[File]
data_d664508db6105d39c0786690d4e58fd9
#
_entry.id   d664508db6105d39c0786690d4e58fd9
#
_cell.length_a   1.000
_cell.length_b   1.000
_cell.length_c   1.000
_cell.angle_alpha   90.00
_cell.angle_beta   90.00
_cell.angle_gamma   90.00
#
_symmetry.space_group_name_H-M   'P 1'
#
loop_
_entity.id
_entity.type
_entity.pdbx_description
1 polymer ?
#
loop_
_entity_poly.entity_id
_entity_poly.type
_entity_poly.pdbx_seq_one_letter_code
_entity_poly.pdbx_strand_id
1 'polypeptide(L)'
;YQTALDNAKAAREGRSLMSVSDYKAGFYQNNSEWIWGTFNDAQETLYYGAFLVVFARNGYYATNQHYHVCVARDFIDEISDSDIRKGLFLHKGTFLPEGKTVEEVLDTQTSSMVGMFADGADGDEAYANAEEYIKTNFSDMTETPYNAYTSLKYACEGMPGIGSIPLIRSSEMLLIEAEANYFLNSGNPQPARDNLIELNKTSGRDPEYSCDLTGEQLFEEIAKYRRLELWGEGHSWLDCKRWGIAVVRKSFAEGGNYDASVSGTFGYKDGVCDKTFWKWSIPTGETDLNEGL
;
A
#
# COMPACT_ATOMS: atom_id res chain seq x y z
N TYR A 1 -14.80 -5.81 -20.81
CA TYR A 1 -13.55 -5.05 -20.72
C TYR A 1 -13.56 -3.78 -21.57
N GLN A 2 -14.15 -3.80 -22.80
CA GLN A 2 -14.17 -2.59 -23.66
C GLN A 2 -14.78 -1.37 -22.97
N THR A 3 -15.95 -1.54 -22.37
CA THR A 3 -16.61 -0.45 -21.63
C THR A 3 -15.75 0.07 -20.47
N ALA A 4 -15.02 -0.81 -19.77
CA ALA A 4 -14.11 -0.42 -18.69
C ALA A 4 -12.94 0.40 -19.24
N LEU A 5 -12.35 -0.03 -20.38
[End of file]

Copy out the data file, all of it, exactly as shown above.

data_d664508db6105d39c0786690d4e58fd9
#
_entry.id   d664508db6105d39c0786690d4e58fd9
#
_cell.length_a   1.000
_cell.length_b   1.000
_cell.length_c   1.000
_cell.angle_alpha   90.00
_cell.angle_beta   90.00
_cell.angle_gamma   90.00
#
_symmetry.space_group_name_H-M   'P 1'
#
loop_
_entity.id
_entity.type
_entity.pdbx_description
1 polymer ?
#
loop_
_entity_poly.entity_id
_entity_poly.type
_entity_poly.pdbx_seq_one_letter_code
_entity_poly.pdbx_strand_id
1 'polypeptide(L)'
;YQTALDNAKAAREGRSLMSVSDYKAGFYQNNSEWIWGTFNDAQETLYYGAFLVVFARNGYYATNQHYHVCVARDFIDEISDSDIRKGLFLHKGTFLPEGKTVEEVLDTQTSSMVGMFADGADGDEAYANAEEYIKTNFSDMTETPYNAYTSLKYACEGMPGIGSIPLIRSSEMLLIEAEANYFLNSGNPQPARDNLIELNKTSGRDPEYSCDLTGEQLFEEIAKYRRLELWGEGHSWLDCKRWGIAVVRKSFAEGGNYDASVSGTFGYKDGVCDKTFWKWSIPTGETDLNEGL
;
A
#
# COMPACT_ATOMS: atom_id res chain seq x y z
N TYR A 1 -14.80 -5.81 -20.81
CA TYR A 1 -13.55 -5.05 -20.72
C TYR A 1 -13.56 -3.78 -21.57
N GLN A 2 -14.15 -3.80 -22.80
CA GLN A 2 -14.17 -2.59 -23.66
C GLN A 2 -14.78 -1.37 -22.97
N THR A 3 -15.95 -1.54 -22.37
CA THR A 3 -16.61 -0.45 -21.63
C THR A 3 -15.75 0.07 -20.47
N ALA A 4 -15.02 -0.81 -19.77
CA ALA A 4 -14.11 -0.42 -18.69
C ALA A 4 -12.94 0.40 -19.24
N LEU A 5 -12.35 -0.03 -20.38